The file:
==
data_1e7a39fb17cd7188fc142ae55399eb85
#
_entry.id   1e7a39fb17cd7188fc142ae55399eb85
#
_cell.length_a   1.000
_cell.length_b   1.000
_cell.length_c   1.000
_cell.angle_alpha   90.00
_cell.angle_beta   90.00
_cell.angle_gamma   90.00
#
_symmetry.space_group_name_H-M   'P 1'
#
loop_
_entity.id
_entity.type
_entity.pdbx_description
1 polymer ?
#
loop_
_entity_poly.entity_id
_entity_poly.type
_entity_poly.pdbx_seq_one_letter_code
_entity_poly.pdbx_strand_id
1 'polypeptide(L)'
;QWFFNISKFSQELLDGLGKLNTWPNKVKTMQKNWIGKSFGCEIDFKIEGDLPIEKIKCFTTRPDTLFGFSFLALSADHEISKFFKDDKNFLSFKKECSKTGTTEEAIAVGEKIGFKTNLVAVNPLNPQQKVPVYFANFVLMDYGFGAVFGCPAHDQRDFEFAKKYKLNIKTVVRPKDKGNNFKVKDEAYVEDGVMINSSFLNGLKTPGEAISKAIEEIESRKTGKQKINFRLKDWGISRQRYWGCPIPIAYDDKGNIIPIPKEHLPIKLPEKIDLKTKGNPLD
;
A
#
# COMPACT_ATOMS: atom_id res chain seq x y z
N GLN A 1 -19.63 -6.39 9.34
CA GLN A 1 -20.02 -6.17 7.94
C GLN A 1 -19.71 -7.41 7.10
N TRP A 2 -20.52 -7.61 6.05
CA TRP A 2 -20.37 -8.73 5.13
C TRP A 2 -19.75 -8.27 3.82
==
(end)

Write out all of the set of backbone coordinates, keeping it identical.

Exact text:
data_1e7a39fb17cd7188fc142ae55399eb85
#
_entry.id   1e7a39fb17cd7188fc142ae55399eb85
#
_cell.length_a   1.000
_cell.length_b   1.000
_cell.length_c   1.000
_cell.angle_alpha   90.00
_cell.angle_beta   90.00
_cell.angle_gamma   90.00
#
_symmetry.space_group_name_H-M   'P 1'
#
loop_
_entity.id
_entity.type
_entity.pdbx_description
1 polymer ?
#
loop_
_entity_poly.entity_id
_entity_poly.type
_entity_poly.pdbx_seq_one_letter_code
_entity_poly.pdbx_strand_id
1 'polypeptide(L)'
;QWFFNISKFSQELLDGLGKLNTWPNKVKTMQKNWIGKSFGCEIDFKIEGDLPIEKIKCFTTRPDTLFGFSFLALSADHEISKFFKDDKNFLSFKKECSKTGTTEEAIAVGEKIGFKTNLVAVNPLNPQQKVPVYFANFVLMDYGFGAVFGCPAHDQRDFEFAKKYKLNIKTVVRPKDKGNNFKVKDEAYVEDGVMINSSFLNGLKTPGEAISKAIEEIESRKTGKQKINFRLKDWGISRQRYWGCPIPIAYDDKGNIIPIPKEHLPIKLPEKIDLKTKGNPLD
;
A
#
# COMPACT_ATOMS: atom_id res chain seq x y z
N GLN A 1 -19.63 -6.39 9.34
CA GLN A 1 -20.02 -6.17 7.94
C GLN A 1 -19.71 -7.41 7.10
N TRP A 2 -20.52 -7.61 6.05
CA TRP A 2 -20.37 -8.73 5.13
C TRP A 2 -19.75 -8.27 3.82